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Pythagoras's Theorem

Proves that the Diagonal $d$ of a Square with sides of integral length $s$ cannot be Rational. Assume $d/s$ is rational and equal to $p/q$ where $p$ and $q$ are Integers with no common factors. Then



\left({d\over s}\right)^2=\left({p\over q}\right)^2=2,

and $p^2=2q^2$, so $p^2$ is even. But if $p^2$ is Even, then $p$ is Even. Since $p/q$ is defined to be expressed in lowest terms, $q$ must be Odd; otherwise $p$ and $q$ would have the common factor 2. Since $p$ is Even, we can let $p\equiv 2r$, then $4r^2=2q^2$. Therefore, $q^2=2r^2$, and $q^2$, so $q$ must be Even. But $q$ cannot be both Even and Odd, so there are no $d$ and $s$ such that $d/s$ is Rational, and $d/s$ must be Irrational.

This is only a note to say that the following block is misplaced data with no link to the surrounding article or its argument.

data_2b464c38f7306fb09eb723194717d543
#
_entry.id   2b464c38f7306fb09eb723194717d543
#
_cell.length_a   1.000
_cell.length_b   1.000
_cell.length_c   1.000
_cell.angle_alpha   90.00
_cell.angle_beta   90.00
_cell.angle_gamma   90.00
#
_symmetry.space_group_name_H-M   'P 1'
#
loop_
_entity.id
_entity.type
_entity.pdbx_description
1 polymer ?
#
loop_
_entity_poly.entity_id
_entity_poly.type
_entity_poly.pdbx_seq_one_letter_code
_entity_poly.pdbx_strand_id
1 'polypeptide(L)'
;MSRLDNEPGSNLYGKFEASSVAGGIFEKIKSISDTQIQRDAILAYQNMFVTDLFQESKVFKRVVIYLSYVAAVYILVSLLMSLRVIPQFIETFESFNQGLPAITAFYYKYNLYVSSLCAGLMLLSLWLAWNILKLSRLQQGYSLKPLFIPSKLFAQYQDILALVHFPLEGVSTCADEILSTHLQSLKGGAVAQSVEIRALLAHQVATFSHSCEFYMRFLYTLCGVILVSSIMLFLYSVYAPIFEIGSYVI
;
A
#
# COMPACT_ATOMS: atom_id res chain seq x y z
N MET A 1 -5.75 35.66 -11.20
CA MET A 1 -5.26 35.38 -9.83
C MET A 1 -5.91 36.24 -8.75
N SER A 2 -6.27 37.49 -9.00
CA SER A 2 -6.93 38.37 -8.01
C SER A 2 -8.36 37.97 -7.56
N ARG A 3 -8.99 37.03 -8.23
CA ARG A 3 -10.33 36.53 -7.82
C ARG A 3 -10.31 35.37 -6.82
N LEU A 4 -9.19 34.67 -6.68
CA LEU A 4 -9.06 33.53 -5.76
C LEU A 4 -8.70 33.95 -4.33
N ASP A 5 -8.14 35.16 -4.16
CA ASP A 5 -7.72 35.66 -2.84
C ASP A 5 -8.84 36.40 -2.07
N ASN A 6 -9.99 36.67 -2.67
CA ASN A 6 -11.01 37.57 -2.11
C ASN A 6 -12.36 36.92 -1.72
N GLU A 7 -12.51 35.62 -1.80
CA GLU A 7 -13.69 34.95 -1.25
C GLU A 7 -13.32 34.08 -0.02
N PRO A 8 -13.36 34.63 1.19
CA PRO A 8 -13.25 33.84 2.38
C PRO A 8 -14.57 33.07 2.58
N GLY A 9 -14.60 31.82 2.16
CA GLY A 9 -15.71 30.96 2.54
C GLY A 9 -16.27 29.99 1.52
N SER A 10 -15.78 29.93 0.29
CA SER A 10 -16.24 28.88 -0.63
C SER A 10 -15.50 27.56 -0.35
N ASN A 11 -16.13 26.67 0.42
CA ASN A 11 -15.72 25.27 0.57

In particular, Pythagoras's Constant $\sqrt{2}$ is Irrational. Conway and Guy (1996) give a proof of this fact using paper folding, as well as similar proofs for $\phi$ (the Golden Ratio) and $\sqrt{3}$ using a Pentagon and Hexagon.

See also Irrational Number, Pythagoras's Constant, Pythagorean Theorem


Conway, J. H. and Guy, R. K. The Book of Numbers. New York: Springer-Verlag, pp. 183-186, 1996.

Pappas, T. ``Irrational Numbers & the Pythagoras Theorem.'' The Joy of Mathematics. San Carlos, CA: Wide World Publ./Tetra, pp. 98-99, 1989.

© 1996-9 Eric W. Weisstein